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Far from being Hamlet without the Prince, the climax of what is now the biggest race meeting of the year was won on Friday by racing royalty.

The Cheltenham Gold Cup went to the 4-1 favourite Kicking King, trained by Irishman Tom Taaffe, whose father Pat rode the Gold Cup winner four times (three of them on the peerless Arkle) and trained one too.

By the time Barry Geraghty had ridden through the throng into the winner's enclosure, everyone had forgotten Best Mate, the horse who until he was injured last week was on course to surpass Arkle and win the race four years running. The sporting gods are not that easily mocked.

Geraghty waved the Irish tricolour, and was greeted by cries of "Olay, olay, olay, olay" that perhaps have not been heard this loud since Jack Charlton was managing the Republic's football team.

But racing is primarily about self-interest rather than patriotism, and not every Irish heart was joyous. Ireland's other main challenger, Beef or Salmon, was in trouble from the start and was eventually pulled up in evident distress.

Celestial Gold, the hope of the formidable Martin Pipe stable, jumped badly throughout. And the fourth major fancy, Strong Flow, was beautifully positioned all race, just behind the leaders. Unfortunately, he was still there when the winner passed the post. This left little opposition, and Kicking King trounced what was left by five lengths.

All this suggests 2005 provided a less than vintage Gold Cup, which was what was gloomily predicted when Best Mate pulled out. But Kicking King is only a seven-year-old, which leaves scope for him to come back for the rest of the decade.

Earlier in the month, the horse was apparently under the weather after a work-out, and Taaffe said he would not run. Then the problem was declared less serious than previously thought and the horse was back in the race. Heaven knows how many people will be spending this morning at their council rubbish tips trying to find the fragments of betting slips they tore into tiny pieces a fortnight ago.

The result gave the Irish the meeting's big three races, following Hardy Eustace in the Champion Hurdle and Moscow Flyer in the two-mile Champion Chase, and their total of nine wins at the festival is a record. However, comparisons are now meaningless because this was the first four-day Cheltenham, which has dramatically changed all the rhythms of this extraordinary occasion.

There will clearly be no going back to the old three-day bonanza. Sporting authorities don't know the meaning of the phrase "too much of a good thing". Indeed, the speculation now is when the course will opt to play the joker and shift the Gold Cup to Saturday, like the Derby and Grand National.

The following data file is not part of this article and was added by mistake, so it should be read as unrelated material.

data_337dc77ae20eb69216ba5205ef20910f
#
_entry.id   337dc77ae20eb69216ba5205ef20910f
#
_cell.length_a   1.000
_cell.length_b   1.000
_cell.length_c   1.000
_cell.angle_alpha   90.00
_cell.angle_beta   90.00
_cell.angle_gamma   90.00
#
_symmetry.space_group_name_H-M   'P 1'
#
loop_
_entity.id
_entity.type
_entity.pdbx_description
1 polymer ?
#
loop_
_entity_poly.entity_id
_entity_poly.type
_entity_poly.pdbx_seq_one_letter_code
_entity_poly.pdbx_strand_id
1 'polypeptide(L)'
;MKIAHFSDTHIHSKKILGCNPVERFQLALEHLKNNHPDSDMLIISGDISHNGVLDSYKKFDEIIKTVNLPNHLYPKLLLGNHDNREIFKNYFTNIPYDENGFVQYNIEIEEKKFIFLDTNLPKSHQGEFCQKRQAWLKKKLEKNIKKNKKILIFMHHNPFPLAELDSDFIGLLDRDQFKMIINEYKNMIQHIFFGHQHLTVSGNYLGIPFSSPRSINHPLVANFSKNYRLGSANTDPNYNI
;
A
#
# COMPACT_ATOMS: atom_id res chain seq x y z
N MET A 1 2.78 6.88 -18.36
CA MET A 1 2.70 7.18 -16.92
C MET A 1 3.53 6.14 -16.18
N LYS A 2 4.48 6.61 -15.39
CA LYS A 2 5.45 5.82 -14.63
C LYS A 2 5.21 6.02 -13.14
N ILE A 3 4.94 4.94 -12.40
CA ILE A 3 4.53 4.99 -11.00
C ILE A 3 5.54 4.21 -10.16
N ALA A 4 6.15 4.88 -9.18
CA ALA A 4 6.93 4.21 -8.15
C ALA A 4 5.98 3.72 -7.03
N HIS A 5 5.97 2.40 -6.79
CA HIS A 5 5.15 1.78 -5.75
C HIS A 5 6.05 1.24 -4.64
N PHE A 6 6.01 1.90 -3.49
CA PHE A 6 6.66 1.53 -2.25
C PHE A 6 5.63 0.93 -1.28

Though these remain greater races than the Gold Cup, the meeting as a whole has become an end-of-winter ritual almost Scandinavian in its intensity. It was given added authenticity this year by the weather; there was snow on Cleeve Hill barely a week ago; yesterday there were women dressed as if for Ascot.

Those who treat Cheltenham as one long bender were definitely struggling on Friday. Kicking King defied experts who said he would fail to stay the final couple of furlongs. Some of those experts could not match him either constitutionally - judging by their drained expressions - or financially: the queues at the cash machines on Friday surpassed those for the ladies' toilets.

Though Friday's final day was technically a sell-out, the crowds on the earlier days were lower than usual and many regulars thought the atmosphere - especially on Wednesday, when the standard of racing dipped somewhat - was just a little bit subdued.

The touts were particularly aggrieved. Since the greatest objections to Cheltenham are the appalling crushes in the stands and the monstrous nature of the traffic jams, this was not wholly a bad thing.

And in racing, what matters is backing the winner, and there was nothing subdued about the roar at the end of the big race. For a moment, one had the unpleasant feeling that all the other 49,999 spectators present had got it right. And few people are likely to have been subdued in Taaffe country last night, as they toasted the memory of the late great Pat.

Tom announced after the race that everyone was invited to the piss-up. And there will have been a special place at the feast for his father's namesake and grandson, three-year-old Pat junior. Tom's wife Elaine gave birth to him the day Kicking King won his first race at Leopardstown in January 2002. His father said then: "We have found the new Pat Taaffe, we have just got to find the next Arkle."

Copyright The Financial Times Limited 2017. All rights reserved.
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